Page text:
What Does a Lens Hood Do?

A 300mm DSLR lens placed on a stump with a round lens hood attached.

What could be more exciting than a 300mm lens with a lens hood sitting on a stump?

Everytime I see one of my photography students with the lens hood on backwards, I know they don’t know what the lens hood does.  The lens hood is designed to reduce flare and protect the lens, among other things.

What is the purpose of a lens hood?

The lens hood is a piece of plastic that clips onto the front of a camera lens and extends beyond it.  Lens hoods serve two primary purposes: (1) reducing lens flare, and (2) protecting the lens from damage.  The intended purpose of the lens hood is simply to reduce lens flare, but the protection it provides to the glass elements of the lens is a beneficial side-effect.

Why are many lens hoods shaped so funny?

What you’re probably referring to is the shape of what is called a “petal lens hood.”  The shape of a petal lens hood allows it to extend as far as possible beyond the lens without showing up in the frame.  Lenses are circular, but the pictures we take are rectangular.  If these petal lens hoods were perfectly round, the corners of the hood would be in the picture.  The only thing worse than getting a lens hood in the picture is when you hand your point and shoot to Uncle Harry, who puts his finger right over the lens when he takes a picture… ugh!

But not all lens hoods are petal lens hoods.  Some lens hoods are completely enclosed without the weird cut-out shape.  This type of lens hood is called a “round lens hood.”  Prime lenses have round lens hoods more often than zooms, because they don’t have the added difficulty of keeping out of the way as the camera zooms out.

Should I use a lens hood on my camera?

The short answer is yes.  I almost always have a lens hood on my camera.  While shooting without a lens hood can still produce great pictures most of the time, if any light happens to bounce into the lens from the sides, the contrast and color in the image is significantly reduced.  Also, it is nice to have a lens hood for protection of the lens.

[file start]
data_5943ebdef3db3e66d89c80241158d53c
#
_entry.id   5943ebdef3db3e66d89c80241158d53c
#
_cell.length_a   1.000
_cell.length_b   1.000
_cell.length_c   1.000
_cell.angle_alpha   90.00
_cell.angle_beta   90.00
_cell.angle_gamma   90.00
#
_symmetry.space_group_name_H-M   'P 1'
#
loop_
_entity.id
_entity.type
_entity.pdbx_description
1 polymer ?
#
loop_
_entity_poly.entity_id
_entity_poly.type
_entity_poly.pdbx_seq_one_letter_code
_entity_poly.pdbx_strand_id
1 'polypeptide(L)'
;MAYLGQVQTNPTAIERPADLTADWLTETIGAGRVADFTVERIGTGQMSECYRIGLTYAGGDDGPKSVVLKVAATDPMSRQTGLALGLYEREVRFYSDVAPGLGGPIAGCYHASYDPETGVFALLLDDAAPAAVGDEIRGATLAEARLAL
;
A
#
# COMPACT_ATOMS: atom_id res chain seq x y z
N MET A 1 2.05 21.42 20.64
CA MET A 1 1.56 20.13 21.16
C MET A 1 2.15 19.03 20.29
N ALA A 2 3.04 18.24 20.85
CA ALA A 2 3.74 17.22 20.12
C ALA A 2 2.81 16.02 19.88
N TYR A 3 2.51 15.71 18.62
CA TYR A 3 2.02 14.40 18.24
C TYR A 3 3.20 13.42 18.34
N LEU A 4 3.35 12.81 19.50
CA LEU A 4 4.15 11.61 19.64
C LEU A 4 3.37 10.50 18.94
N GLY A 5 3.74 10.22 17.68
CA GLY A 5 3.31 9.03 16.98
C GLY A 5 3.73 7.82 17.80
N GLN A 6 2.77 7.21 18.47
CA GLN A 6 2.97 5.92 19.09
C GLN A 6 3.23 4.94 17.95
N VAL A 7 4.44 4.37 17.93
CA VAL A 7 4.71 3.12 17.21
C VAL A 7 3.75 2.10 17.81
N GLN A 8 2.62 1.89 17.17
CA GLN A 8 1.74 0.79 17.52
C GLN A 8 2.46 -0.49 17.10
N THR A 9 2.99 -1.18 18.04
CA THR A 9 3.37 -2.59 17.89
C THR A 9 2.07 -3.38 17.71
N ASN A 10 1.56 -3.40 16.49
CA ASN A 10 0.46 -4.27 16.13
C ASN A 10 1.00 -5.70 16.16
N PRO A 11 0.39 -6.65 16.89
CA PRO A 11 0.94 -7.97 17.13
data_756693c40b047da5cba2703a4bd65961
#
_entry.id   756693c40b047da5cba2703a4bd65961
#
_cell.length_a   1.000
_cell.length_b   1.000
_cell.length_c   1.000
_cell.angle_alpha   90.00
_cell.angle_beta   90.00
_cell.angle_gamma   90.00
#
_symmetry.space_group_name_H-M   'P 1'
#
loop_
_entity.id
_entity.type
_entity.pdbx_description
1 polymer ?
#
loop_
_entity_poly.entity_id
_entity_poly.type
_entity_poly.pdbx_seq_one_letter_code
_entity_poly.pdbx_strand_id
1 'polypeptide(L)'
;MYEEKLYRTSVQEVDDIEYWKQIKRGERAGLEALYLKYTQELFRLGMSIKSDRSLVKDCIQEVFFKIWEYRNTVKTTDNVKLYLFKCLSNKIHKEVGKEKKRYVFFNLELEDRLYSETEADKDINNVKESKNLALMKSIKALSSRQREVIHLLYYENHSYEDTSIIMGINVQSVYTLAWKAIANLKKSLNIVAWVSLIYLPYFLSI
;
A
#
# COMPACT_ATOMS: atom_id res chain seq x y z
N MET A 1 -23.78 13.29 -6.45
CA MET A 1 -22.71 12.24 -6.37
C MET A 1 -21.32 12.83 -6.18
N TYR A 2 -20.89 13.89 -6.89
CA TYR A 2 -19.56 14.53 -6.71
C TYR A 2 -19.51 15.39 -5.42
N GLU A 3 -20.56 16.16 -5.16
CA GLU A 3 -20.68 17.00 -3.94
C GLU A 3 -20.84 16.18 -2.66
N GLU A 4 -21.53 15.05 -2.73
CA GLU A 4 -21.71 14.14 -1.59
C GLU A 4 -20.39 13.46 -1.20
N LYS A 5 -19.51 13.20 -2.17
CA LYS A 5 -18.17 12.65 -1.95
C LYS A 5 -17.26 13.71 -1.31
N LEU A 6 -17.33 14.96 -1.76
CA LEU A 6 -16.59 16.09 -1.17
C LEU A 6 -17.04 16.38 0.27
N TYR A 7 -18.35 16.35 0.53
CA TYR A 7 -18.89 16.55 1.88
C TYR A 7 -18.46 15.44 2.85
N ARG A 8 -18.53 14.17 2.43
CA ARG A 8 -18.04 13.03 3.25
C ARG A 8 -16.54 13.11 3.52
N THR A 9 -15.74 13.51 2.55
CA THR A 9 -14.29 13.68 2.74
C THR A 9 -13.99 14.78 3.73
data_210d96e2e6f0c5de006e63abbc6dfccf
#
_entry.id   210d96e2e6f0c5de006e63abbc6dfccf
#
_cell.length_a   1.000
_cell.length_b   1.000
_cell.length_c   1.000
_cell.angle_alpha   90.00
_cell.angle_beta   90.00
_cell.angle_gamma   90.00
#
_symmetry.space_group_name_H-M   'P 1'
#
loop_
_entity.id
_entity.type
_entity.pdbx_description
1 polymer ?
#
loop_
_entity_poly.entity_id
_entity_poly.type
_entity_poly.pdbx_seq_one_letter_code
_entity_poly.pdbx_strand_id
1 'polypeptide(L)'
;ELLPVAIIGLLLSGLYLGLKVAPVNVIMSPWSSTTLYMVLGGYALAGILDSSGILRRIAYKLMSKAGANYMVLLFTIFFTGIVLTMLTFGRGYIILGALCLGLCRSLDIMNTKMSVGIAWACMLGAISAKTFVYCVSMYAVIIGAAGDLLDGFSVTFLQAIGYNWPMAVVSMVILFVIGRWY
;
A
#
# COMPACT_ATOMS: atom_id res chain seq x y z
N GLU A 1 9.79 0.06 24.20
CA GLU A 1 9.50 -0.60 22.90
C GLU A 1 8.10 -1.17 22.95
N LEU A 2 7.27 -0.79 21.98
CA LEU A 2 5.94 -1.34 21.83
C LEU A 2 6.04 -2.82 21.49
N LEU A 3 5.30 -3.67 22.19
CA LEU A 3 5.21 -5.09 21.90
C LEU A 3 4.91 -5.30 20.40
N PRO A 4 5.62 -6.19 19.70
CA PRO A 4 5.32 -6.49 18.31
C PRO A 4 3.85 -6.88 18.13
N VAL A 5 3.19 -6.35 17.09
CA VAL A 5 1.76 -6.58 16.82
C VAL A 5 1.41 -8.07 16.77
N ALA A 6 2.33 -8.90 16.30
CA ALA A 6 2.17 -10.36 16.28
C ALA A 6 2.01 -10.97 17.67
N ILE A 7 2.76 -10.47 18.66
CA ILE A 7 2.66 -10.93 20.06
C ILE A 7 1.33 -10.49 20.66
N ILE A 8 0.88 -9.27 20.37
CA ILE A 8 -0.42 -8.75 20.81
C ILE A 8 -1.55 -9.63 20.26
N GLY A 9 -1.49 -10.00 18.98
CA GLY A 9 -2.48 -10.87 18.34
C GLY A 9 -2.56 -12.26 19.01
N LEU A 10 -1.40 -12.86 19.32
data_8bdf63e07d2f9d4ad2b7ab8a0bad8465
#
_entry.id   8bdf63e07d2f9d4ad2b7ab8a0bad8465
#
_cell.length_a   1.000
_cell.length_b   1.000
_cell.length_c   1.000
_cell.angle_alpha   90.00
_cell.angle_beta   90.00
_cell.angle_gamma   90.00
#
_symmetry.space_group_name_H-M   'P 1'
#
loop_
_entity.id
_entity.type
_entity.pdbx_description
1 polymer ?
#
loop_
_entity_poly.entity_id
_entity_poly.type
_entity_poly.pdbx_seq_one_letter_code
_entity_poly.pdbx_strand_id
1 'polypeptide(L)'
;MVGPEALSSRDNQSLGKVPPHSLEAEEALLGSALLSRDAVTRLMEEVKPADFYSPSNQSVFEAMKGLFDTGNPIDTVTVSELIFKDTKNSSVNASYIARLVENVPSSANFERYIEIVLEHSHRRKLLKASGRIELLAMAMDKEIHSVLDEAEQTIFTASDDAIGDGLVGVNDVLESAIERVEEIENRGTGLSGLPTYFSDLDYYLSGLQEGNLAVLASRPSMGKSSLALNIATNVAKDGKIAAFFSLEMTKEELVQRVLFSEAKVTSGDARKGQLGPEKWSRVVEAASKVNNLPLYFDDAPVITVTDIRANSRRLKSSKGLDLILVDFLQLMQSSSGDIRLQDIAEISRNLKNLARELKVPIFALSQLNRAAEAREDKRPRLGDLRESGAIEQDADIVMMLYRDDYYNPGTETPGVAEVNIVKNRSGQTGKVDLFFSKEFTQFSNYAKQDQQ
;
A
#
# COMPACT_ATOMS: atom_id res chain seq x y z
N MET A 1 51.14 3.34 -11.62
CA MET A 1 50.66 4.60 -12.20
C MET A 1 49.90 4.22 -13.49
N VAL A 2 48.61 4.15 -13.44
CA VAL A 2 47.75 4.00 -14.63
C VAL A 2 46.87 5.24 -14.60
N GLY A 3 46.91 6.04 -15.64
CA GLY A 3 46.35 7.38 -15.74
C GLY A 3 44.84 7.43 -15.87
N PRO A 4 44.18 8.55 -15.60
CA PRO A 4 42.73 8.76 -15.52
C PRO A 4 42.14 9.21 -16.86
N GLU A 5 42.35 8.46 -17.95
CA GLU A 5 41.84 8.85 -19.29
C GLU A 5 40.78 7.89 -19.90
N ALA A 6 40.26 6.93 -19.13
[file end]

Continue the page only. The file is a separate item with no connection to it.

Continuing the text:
However, there are some lenses on which a lens hood is simply unnecessary.  I recently saw one of my photography students with a lens hood on his 50mm f/1.8 prime lens.  It looked quite strange because most people don’t use a hood on that lens.  The reason is that the plastic on the lens already extends behind the glass of the lens, so the glass is recessed.  Therefore, the lens itself acts as a lens hood.  There is nothing wrong with using a lens hood on such a lens, but it is hardly necessary in most situations.

Do lenses come with a lens hood, or do I need to buy one?

Some lenses come with the hood, and others do not.  Canon generally provides a lens hood for the L series (professional) lenses, but not for the consumer level lenses.  For those lenses, you’ll need to head on over to Amazon.com and buy one for around $20.

If you are either really cheap or just love doing things yourself, you can actually make a lens hood by going to this website and following the directions.

Comments

  1. frank

    Thanks for the informative piece on lens hood. I haven’t thought much about using it when out photographing but now I got to use it for the safety of my lens.

  2. Kayla

    If I primarily shoot with Canon 85mm 1.8 and 50mm 1.4 lenses, do you think hoods would be useful or would they be sort of pointless like you mentioned above about your student’s?

  3. Edward Basurto

    I have a Nikon D3100 with the standard 18-55 lense could the hood change anything while shooting?

  4. Calvin Hodgson

    What about a lens hood for an ultra wide lens? Like fish eye or just some 10-20mm? I would think because of the greater angle of view it would be more likely to show up.

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